In St. Paul’s Frogtown and Seattle’s Central District, hookers and cocky young drug dealers worked street corners while wary neighbors kept their children inside, reports the St. Paul Pioneer Press. Graffiti sprouted on boarded-up houses, and empty lots grew weeds. Then, police, after years of failed crime-busting attempts, tried new techniques that drove dealers off street corners. The drop in crime offered an opening for change.
Operation Sunrise was supposed to mark the dawn of a new day in St. Paul’s most crime-ridden neighborhood. Using $112,000 from the federal Weed and Seed program, police in August 2002 secretly videotaped hundreds of drug deals; unlike some other strategies tried before, this one seemed to work.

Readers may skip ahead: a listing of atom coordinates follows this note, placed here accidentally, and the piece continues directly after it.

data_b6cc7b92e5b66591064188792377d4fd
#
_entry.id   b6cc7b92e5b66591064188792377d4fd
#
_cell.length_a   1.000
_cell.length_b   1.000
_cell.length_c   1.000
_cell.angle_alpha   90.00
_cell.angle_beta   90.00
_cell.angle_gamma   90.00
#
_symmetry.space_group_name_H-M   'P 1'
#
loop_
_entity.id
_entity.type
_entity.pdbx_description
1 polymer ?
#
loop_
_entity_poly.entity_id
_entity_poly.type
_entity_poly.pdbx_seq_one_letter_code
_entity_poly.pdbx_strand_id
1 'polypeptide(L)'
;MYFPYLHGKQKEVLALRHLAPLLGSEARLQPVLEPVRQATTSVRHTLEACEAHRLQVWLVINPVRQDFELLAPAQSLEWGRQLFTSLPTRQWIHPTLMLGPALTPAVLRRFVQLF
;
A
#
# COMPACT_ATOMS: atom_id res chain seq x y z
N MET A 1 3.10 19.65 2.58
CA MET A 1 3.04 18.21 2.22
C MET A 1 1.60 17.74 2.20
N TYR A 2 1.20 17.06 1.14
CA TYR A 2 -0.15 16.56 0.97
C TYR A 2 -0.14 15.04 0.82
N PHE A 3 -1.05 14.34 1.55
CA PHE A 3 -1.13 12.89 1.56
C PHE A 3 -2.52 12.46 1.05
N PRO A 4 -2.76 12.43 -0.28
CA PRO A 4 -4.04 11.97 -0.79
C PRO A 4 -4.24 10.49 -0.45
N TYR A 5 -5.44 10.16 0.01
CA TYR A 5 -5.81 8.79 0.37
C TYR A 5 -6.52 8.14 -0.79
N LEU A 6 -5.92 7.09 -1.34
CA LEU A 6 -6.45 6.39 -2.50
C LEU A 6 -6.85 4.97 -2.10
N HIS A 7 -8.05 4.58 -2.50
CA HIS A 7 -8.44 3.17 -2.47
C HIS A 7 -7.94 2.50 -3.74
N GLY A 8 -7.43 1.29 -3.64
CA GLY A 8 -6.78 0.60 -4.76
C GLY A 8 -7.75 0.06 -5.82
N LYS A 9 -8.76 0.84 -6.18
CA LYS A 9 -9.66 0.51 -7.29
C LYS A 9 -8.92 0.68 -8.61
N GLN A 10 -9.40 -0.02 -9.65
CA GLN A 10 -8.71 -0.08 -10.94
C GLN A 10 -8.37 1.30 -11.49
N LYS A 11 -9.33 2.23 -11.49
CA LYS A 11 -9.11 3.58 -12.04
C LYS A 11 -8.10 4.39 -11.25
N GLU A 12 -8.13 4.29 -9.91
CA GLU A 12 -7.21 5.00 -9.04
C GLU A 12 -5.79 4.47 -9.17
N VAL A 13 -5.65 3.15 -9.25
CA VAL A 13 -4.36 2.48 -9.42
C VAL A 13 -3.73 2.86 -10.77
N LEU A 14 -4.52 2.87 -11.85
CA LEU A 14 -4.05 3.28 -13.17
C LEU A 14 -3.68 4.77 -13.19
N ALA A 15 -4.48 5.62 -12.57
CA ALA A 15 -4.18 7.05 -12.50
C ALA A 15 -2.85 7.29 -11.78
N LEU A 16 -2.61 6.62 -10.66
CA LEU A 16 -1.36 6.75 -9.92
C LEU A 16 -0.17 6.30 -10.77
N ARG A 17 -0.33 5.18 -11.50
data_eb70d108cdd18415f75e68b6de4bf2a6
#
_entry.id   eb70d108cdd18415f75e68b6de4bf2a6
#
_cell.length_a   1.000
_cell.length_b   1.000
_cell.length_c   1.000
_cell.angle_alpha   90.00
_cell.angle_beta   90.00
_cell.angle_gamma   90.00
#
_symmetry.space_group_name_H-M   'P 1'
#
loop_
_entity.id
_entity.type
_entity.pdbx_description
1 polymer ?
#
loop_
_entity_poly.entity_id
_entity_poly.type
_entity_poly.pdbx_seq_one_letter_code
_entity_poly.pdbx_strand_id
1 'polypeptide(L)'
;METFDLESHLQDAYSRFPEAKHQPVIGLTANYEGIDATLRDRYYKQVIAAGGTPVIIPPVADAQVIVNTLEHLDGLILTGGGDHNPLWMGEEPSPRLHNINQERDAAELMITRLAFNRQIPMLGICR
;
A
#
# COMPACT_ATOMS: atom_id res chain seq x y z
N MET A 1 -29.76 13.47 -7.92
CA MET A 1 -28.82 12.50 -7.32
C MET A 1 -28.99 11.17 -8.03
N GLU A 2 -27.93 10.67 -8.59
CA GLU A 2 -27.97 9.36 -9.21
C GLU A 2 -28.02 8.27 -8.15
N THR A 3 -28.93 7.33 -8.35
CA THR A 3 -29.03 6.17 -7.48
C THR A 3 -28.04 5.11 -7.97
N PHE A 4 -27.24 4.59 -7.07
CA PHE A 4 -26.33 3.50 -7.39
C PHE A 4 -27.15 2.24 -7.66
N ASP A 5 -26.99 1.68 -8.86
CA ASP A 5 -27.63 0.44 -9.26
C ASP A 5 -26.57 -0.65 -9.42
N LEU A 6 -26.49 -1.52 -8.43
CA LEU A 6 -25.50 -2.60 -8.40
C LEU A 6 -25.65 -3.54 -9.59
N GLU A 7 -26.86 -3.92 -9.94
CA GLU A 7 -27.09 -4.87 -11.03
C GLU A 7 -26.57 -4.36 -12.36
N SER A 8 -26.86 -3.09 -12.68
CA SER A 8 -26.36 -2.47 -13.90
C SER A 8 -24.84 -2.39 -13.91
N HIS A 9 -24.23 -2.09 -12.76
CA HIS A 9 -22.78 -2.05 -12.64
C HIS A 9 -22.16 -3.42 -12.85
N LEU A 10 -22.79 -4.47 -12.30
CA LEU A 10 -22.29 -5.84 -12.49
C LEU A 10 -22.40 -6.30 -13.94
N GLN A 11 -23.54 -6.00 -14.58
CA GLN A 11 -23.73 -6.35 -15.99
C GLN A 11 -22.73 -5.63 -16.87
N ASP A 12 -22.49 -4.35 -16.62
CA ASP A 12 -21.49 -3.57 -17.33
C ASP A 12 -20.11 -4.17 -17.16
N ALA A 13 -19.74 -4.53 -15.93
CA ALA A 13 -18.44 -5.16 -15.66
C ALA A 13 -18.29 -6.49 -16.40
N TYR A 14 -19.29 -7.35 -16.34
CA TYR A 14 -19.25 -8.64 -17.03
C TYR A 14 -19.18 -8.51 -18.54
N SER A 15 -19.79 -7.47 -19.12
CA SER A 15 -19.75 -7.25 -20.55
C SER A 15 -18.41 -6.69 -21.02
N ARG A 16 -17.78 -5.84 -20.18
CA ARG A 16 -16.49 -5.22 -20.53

With the neighborhood “weeded” of criminals, Frogtown appeared poised for the “seeding” part of the equation – the arrival of new businesses and housing intended to lift it out of crime and poverty. Nearly two years later, few hammers have swung. In Seattle, considered the most successful Weed and Seed effort in the country, the combined energy of police, activists, churches, community groups, the school district, and city leaders built momentum that gave the Central neighborhood new life.
In the year following Operation Sunrise, calls to police about drug-related street crime in the area targeted dropped by 35 percent, the Pioneer Press found. The newspaper examined a decade’s worth of computerized police calls related to drugs, prostitution, robbery, assault, illegal weapons, shots fired, loitering. and disorderly conduct. The percentage drop outpaced any other neighborhood and was almost three times greater than the decrease in such crimes citywide.